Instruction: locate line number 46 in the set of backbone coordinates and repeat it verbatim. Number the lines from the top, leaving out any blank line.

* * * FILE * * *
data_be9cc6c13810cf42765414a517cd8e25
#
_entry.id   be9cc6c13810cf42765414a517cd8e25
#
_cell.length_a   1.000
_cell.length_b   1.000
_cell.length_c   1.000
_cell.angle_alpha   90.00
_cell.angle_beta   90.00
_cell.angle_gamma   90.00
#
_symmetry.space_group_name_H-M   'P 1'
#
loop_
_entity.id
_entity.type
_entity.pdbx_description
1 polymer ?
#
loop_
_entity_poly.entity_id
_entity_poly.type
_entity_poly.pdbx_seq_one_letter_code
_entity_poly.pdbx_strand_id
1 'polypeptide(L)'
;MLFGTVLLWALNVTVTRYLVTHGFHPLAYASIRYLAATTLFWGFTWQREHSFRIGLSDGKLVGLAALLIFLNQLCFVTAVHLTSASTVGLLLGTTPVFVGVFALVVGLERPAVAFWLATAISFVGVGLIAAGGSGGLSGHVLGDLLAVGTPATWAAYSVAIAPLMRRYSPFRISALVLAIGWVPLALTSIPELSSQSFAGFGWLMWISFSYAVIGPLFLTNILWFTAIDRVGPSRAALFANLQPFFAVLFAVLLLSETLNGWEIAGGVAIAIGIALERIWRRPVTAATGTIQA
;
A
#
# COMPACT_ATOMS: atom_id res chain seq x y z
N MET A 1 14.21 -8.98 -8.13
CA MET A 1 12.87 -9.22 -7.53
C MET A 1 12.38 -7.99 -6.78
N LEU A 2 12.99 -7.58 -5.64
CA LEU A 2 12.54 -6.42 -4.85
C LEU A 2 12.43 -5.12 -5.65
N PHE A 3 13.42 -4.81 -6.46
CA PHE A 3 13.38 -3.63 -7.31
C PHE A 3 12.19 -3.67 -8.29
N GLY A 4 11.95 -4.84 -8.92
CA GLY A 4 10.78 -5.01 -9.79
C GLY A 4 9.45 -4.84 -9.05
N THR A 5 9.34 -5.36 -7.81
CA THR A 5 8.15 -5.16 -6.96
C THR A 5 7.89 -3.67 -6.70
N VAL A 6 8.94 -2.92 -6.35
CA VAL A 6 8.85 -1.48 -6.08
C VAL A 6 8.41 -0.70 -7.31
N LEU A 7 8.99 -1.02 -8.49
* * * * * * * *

N VAL A 6 8.94 -2.92 -6.35